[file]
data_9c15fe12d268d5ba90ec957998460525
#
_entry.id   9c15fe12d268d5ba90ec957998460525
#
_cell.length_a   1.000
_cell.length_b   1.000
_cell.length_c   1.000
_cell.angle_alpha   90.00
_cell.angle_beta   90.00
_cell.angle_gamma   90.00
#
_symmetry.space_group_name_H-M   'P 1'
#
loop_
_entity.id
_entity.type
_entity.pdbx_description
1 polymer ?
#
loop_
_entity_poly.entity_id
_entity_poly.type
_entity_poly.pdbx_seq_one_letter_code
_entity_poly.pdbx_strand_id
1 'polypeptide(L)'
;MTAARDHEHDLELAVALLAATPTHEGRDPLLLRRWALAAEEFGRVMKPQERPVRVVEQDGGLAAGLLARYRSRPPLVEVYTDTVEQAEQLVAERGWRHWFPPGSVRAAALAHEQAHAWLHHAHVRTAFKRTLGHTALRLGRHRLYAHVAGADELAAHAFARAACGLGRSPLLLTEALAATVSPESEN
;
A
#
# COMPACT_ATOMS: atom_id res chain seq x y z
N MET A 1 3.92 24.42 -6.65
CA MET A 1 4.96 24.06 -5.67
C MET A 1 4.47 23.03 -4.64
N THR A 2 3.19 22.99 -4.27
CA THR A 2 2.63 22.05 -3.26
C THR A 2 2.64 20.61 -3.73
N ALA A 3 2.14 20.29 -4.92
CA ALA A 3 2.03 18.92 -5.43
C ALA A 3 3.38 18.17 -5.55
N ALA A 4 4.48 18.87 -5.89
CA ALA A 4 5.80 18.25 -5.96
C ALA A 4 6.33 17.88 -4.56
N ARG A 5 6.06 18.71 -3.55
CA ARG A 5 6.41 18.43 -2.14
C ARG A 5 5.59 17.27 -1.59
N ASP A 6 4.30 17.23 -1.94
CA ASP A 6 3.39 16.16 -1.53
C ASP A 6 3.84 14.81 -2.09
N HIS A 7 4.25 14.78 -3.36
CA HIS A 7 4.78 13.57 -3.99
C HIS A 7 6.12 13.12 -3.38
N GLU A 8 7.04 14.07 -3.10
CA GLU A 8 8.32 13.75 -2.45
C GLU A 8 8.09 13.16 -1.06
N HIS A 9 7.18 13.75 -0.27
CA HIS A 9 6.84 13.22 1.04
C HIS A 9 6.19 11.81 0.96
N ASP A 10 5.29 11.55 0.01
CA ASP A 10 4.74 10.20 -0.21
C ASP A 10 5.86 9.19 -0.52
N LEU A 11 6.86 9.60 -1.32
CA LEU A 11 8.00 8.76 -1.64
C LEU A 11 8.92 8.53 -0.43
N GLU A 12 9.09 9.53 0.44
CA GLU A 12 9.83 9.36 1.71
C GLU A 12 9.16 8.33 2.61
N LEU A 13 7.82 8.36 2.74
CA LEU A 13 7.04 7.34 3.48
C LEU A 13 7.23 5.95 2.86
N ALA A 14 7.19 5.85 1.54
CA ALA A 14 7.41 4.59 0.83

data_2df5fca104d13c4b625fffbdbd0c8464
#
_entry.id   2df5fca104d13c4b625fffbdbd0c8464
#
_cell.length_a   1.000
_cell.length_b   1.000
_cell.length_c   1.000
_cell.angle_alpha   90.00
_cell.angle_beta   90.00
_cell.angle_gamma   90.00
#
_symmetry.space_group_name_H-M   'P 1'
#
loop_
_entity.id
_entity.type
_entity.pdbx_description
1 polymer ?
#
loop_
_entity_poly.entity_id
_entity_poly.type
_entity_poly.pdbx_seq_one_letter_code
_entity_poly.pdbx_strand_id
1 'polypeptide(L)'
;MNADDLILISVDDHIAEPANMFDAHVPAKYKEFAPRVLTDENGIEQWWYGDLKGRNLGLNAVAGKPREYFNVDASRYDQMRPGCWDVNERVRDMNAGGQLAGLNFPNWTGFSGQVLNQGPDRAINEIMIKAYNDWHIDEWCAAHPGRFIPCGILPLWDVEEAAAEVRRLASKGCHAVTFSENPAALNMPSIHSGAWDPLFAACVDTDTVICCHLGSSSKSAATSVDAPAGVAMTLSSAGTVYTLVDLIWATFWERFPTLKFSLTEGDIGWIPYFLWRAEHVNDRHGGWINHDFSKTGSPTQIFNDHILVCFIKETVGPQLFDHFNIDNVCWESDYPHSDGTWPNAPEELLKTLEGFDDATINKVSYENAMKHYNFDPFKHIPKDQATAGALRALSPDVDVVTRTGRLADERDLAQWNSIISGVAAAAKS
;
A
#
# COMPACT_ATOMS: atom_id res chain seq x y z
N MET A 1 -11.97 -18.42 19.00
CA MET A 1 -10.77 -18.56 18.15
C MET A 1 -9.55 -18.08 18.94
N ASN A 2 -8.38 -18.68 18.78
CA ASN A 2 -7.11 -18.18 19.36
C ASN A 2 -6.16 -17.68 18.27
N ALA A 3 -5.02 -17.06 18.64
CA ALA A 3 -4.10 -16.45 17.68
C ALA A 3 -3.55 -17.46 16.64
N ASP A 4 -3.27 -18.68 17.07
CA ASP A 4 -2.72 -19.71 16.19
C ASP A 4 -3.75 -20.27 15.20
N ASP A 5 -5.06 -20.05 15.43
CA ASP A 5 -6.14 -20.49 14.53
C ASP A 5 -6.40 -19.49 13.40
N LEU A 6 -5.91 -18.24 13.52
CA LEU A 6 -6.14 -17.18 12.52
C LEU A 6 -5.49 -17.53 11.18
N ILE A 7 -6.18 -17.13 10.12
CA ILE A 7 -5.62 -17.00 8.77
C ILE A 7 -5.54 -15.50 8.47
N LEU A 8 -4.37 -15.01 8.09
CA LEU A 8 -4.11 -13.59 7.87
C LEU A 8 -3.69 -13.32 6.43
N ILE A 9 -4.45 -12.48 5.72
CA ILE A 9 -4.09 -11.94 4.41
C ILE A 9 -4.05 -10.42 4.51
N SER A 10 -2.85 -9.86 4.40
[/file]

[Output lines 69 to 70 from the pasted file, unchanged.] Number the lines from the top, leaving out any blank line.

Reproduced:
C LEU A 13 7.23 5.95 2.86
N ALA A 14 7.19 5.85 1.54